director, software developer, qualified tas / ict teacher.

Published: 7 months ago

Extending Enums to be more useful

For a client I’m currently working with, we needed to make use of enums to provide basic status settings, small properties that would ultimately be visible and changeable on an MVC front end. After entertaining the thought we could just use a table to hold what we’re after, it was decided that’s probably not a decent way to do it and I started looking into enums.

Enums are something I’ve always been told to tread carefully with, they’re not the easiest to extend or change if business requirements actually require it, and they’re not exactly user friendly if they’re more than one word mashed together.

I was holding out hope that the MVC 5.1 update with the enum view support (http://www.asp.net/mvc/overview/releases/mvc51-release-notes) would make things easier, but it’s much of a muchness really.

Using some creative searching, stringing together several solutions I was able to arrive at something fairly easy to implement that still allows you to keep the core essence of enums, while being able to supply context to a user when needed.

If you want to skip the breakdown you can see the demo at https://github.com/LucasMoffitt/EnumHelper.

Let’s say we wanted to take a small list of car types and prepare logic so that we redirect a user to a different page depending on their selection. Straight away it’s easy to define that in an enum.

public enum BasicCars
{
FourDoorSedan,
FourByFour,
SportsCar,
Convertible,
PickUp,
}

Only problem is, the design guys aren’t going to be happy if you want to go flashing “FourDourSedan” to a user by calling .ToString(). Of course, you could implement something to replace the text on the view, but that usually involves matching, checking and replacing the values. That starts you down a nice little trap where a potentially growing list would become difficult to maintain.
What if we made them all a bit more descriptive? For some reason a lot of people forget the magic that is Data Annotations, few tweaks here and there, and you now have descriptions you’d be happy to show anyone.

public enum Cars
{
[Description("Four Door Sedan")]
FourDoorSedan,
[Description("4 x 4 ")]
FourByFour,
[Description("Sports Car")]
SportsCar,
[Description("Convertible")]
Convertible,
[Description("Pick-Up Truck")]
PickUp,
}

Only problem now is getting that description out and making it useful. Here’s the fun part. Using the code below, you can now simply just call .Description() on any enum to output the contents of the description annotation.

public static string Description(this Enum value)
{
return GetCustomDescription(value);
}
private static string GetCustomDescription(object objEnum)
{
var fieldInfo = objEnum.GetType().GetField(objEnum.ToString());
var attributes = (DescriptionAttribute[])fieldInfo.GetCustomAttributes(typeof(DescriptionAttribute), false);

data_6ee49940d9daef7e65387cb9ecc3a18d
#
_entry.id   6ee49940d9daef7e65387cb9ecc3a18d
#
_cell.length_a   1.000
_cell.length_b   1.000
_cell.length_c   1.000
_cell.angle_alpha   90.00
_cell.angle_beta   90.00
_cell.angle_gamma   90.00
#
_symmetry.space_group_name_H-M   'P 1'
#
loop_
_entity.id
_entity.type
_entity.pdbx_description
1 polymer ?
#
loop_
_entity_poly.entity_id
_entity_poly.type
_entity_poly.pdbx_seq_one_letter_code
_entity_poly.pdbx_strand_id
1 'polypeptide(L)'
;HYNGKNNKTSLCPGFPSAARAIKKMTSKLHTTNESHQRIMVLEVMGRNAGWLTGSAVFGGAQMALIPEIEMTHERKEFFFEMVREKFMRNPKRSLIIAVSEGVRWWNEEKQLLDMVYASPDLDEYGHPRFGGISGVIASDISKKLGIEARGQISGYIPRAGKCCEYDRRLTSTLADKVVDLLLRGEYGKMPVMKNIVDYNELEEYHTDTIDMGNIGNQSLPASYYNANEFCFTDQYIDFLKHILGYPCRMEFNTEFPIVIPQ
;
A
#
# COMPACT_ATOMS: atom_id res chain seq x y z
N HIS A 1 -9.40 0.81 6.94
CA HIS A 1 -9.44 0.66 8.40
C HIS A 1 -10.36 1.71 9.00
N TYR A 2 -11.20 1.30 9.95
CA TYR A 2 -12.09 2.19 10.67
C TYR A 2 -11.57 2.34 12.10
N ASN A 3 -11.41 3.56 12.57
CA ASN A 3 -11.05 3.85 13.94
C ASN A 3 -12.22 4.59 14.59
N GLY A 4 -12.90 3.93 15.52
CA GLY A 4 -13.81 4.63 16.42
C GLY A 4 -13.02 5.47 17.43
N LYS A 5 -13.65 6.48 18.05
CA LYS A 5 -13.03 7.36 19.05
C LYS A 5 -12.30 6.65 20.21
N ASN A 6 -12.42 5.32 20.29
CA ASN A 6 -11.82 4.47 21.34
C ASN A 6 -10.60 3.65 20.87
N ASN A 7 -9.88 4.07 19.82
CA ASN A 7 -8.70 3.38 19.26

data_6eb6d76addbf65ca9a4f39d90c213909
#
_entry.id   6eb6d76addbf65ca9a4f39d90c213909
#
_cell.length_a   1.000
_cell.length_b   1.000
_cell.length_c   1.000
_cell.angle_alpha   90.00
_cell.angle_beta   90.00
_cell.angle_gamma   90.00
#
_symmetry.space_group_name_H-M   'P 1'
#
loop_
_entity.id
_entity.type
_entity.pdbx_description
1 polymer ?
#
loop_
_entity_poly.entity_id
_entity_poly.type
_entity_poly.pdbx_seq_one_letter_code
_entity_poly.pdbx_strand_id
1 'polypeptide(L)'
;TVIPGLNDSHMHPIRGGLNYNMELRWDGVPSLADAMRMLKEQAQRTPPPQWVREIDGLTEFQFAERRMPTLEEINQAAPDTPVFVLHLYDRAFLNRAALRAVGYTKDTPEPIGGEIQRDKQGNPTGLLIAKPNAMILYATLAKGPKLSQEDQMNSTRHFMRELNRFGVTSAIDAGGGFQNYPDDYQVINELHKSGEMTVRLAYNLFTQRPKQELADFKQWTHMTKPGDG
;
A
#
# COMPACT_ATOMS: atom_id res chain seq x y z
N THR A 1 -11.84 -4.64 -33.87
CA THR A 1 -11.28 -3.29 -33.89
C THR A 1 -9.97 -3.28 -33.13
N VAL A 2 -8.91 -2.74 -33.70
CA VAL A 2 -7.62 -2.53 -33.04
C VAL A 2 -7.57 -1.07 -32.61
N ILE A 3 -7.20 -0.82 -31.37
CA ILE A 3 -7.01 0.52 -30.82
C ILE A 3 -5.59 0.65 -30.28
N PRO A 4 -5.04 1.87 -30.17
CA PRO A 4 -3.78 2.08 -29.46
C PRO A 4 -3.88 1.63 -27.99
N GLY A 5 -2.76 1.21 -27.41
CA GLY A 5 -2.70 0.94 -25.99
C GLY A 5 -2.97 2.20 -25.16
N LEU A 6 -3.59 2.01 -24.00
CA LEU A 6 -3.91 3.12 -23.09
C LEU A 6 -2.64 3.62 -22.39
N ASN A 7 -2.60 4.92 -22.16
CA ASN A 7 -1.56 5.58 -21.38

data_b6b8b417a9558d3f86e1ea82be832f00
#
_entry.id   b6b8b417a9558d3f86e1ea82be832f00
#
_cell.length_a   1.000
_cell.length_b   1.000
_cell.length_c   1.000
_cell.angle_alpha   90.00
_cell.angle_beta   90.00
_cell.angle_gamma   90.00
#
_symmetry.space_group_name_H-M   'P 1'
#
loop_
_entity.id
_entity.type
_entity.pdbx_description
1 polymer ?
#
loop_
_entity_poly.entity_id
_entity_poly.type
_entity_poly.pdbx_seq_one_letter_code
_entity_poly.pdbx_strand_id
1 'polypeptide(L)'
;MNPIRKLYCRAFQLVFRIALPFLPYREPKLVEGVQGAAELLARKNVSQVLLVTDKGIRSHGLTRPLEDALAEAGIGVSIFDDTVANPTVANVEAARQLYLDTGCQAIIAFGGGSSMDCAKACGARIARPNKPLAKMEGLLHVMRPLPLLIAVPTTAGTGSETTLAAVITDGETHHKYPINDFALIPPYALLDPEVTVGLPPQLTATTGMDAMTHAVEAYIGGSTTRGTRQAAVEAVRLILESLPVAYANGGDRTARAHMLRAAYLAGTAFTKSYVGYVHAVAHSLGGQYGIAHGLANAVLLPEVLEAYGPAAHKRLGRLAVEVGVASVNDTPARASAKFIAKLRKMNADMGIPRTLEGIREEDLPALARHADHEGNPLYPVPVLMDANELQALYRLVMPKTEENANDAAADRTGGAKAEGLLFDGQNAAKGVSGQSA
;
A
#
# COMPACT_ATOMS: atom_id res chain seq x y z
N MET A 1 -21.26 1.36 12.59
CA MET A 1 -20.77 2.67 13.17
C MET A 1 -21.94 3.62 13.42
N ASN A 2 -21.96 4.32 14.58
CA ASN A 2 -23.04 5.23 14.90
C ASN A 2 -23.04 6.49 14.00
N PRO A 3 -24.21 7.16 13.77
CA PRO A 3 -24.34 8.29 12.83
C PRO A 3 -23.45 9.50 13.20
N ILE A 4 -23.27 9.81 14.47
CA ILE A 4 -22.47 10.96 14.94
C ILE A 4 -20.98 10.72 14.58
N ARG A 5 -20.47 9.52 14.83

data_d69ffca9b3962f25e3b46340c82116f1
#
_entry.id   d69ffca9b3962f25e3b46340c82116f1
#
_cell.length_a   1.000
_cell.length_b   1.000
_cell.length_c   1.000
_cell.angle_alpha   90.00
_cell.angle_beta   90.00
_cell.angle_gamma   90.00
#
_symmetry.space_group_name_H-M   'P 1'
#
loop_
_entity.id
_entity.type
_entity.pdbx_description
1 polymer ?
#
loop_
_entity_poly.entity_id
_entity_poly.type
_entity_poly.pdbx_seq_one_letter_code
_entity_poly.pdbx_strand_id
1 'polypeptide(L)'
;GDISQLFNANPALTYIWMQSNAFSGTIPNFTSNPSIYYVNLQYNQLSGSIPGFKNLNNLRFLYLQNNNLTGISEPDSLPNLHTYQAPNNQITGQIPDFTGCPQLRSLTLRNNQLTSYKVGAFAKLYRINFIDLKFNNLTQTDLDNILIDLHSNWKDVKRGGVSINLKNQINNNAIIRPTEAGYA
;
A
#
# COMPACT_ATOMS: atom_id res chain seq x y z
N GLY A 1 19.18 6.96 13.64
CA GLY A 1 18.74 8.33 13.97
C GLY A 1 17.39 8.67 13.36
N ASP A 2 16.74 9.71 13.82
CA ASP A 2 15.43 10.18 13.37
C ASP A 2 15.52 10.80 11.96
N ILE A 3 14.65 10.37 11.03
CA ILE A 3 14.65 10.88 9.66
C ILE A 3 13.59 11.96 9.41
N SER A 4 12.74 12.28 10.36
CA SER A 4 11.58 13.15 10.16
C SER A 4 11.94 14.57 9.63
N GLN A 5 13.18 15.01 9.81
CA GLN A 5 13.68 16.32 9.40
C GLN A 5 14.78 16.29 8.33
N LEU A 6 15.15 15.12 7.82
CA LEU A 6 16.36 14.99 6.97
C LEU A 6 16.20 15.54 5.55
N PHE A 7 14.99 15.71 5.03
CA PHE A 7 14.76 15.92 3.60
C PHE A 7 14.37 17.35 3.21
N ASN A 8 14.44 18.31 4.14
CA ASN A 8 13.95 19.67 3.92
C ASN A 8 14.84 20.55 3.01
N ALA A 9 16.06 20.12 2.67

return (attributes.Length > 0) ? attributes[0].Description : objEnum.ToString();
}

The code should be pretty self-explanatory, but why stop there? We’re now able to get the text for an item, but I get the feeling one by itself isn’t useful, why not generate a list of them?

public static IEnumerable GetList<T>() where T : struct, IConvertible
{
if (!typeof(T).IsEnum)
throw new ArgumentException("This is for use with enums only!");
return Enum.GetValues(typeof(T)).Cast<T>().Select(x => GetCustomDescription(x));
}

This code, will take your enum and return an IEnumerable of the descriptions on each, perfect if you want to print a list of them.

var cars = EnumHelper.GetList<Cars>();

The one thing about enums though, is that even with that handy description, there will be times you want to change context while still being able to use the enum. Using our cars as an example, what if we wanted to then have the option to buy or sell those cars? For our example I’m building in an optional prefix, but there’s no reason you couldn’t have a suffix, or any other string manipulation of that description.

public static IEnumerable GetList<T>(string prefix) where T : struct, IConvertible
{
if (!typeof(T).IsEnum)
throw new ArgumentException("This is for use with enums only!");
return Enum.GetValues(typeof (T)).Cast<T>().Select(x => string.IsNullOrEmpty(prefix) ? GetCustomDescription(x) : string.Format("{0} {1}", prefix, GetCustomDescription(x)));
}

And can be used with:

var buyCars = EnumHelper.GetList<Cars>("Buy a");

While we’ve taken a little detour, it’s helped to show that the once simple enum can be used and abused somewhat easily. Going back to our original problem of showing it on a front end (and my disappointment with the 5.1 enum select list change) that we need them in a select list and easily usable in a view.

Using the same theory as above, all we now have to do is build a select list.

public static SelectList GetSelectList<T>(string prefix) where T : struct, IConvertible
{
if (!typeof(T).IsEnum)
throw new ArgumentException("This is for use with enums only!");
var items = Enum.GetValues(typeof(T)).Cast<T>().Select(x => new SelectListItem
{
Text = string.IsNullOrEmpty(prefix) ? GetCustomDescription(x) : string.Format("{0} {1}", prefix, GetCustomDescription(x)),
Value = Convert.ToInt32(x).ToString(CultureInfo.InvariantCulture)
});
return new SelectList(items, "Value", "Text");
}

Then when you want to use them in a dropdown on a view, you just use it like a normal select list.

@Html.Label("Car Type", new { @class = "col-md-2 control-label" })
@Html.DropDownListFor(m => m.SelectedCar, EnumExtension.GetSelectList<Cars>(), new { @class = "form-control" })

Magic.

One Comment.
  1. Stephan says:

    Add support for internationalization and you’ve got something useful :)

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